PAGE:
Labour unions. A potential area for trouble could come from labour unions. The implementation of smart grid technologies brings about the same kind of problems that you would expect from automating anything—a lot of manual labour gets converted into skilled labour. As Sandra Diethelm, CEO, Exuta (India) puts it, skill sets will change from climbing power poles to data analysts sitting in offices.

Other challenges for implementing smart gird in the Indian scenario include access to electricity for 80 million households, availability of quality power at least during evenings, and reducing losses at the transmission and distribution side.

What can we expect as smart grid technologies get implemented
First, let us see why electricity suddenly becomes very important in the scenario. “This is because electricity is becoming a scarce product,” explains Srinivasan. He adds that what was earlier a capital investment has now sort of become a product investment. This makes people cautious with respect to using electricity.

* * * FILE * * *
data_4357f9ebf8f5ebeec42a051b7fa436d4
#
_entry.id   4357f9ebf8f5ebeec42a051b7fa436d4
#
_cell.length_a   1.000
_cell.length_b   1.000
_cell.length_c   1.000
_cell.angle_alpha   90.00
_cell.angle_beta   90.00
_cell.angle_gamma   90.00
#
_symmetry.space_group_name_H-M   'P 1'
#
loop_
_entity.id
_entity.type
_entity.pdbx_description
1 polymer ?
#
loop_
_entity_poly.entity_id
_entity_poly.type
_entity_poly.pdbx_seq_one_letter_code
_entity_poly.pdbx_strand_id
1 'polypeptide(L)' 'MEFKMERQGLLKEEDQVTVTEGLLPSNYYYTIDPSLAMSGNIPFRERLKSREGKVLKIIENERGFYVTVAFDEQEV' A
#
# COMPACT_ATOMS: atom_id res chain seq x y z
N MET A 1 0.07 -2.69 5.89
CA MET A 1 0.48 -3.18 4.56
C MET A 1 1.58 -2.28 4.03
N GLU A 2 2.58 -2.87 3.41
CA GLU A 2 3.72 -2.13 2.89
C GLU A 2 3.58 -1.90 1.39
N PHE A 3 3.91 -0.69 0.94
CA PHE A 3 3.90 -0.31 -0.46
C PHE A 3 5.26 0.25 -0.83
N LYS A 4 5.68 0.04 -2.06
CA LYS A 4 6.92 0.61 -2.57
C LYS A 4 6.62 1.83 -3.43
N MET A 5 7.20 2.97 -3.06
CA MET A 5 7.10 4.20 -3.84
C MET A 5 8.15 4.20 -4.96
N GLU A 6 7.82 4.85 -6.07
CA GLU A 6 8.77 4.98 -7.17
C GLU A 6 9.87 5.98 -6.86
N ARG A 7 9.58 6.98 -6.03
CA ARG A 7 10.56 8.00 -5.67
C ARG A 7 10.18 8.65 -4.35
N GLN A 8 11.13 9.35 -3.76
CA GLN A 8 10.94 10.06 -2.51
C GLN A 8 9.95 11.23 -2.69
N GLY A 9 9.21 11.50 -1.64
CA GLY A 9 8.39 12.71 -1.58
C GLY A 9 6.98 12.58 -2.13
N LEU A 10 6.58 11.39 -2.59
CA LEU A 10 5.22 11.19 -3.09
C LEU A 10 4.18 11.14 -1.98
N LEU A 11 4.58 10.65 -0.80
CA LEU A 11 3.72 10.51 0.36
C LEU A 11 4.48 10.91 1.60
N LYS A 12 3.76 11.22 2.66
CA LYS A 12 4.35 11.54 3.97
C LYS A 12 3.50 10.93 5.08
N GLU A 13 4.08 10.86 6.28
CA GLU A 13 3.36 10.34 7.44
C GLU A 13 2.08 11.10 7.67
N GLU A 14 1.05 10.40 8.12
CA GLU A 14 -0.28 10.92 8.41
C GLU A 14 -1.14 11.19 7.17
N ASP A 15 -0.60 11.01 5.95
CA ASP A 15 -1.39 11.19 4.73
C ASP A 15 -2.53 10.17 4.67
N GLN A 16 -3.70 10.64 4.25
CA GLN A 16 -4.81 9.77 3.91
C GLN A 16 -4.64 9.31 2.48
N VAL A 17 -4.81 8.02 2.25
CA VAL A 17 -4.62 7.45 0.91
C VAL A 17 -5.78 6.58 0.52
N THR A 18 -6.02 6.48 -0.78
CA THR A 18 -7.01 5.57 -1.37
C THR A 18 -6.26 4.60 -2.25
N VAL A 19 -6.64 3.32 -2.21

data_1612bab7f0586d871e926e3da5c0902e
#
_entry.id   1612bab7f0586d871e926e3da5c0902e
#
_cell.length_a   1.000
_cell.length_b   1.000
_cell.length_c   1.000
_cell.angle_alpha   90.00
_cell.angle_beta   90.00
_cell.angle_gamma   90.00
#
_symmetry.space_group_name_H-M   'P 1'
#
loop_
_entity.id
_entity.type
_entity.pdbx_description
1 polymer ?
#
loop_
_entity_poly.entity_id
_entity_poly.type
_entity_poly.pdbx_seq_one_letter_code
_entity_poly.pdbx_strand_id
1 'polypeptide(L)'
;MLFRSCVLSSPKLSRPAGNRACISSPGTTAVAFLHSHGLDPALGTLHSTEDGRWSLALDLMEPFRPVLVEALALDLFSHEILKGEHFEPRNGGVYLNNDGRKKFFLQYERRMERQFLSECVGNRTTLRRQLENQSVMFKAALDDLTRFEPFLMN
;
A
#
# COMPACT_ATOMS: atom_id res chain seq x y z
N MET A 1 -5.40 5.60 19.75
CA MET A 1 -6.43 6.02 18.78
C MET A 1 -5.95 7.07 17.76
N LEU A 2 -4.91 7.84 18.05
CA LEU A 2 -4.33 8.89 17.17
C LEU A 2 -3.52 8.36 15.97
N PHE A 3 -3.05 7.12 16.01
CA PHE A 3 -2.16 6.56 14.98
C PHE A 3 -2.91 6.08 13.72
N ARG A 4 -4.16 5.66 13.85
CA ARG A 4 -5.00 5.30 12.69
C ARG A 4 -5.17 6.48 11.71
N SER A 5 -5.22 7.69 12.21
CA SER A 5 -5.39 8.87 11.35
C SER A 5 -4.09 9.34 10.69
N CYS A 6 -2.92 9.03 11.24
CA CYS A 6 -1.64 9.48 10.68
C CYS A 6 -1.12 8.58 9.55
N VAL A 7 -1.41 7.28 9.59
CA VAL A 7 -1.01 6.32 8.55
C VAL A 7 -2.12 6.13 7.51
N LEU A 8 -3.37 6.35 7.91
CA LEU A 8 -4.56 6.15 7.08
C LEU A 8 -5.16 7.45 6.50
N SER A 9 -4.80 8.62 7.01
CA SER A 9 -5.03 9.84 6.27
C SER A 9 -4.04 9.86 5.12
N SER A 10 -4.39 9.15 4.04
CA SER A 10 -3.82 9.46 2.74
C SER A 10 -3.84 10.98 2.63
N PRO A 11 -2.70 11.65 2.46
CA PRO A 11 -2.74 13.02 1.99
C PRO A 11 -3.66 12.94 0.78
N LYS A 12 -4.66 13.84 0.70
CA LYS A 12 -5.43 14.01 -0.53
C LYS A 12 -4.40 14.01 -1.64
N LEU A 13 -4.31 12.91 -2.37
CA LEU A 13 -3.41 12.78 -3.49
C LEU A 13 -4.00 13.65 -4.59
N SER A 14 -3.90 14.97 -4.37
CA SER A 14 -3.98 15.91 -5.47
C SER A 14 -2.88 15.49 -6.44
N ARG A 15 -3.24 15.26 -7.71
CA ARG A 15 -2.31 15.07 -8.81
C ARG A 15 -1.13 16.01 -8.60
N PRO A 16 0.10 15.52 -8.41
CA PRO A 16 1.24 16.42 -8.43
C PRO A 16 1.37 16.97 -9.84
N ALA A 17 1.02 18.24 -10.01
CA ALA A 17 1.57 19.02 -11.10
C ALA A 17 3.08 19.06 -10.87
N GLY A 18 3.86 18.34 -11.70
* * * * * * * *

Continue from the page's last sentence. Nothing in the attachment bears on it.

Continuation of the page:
As of now with respect to telecommunication, if you do not pay your phone bill, they disconnect your connection. Likewise, there is going to be control for electricity in the near future, i.e., utility can control your power. If I do not pay my electricity bill, my power will be cut off. Of course there will be other parameters that will be considered for cutting electricity supply, like if you are over-shooting your margin demand (MD) control, or if you are introducing some harmonics, etc. These things will be monitored by the utility and the end user will also be cautioned. There will be total control, and this is where we are heading.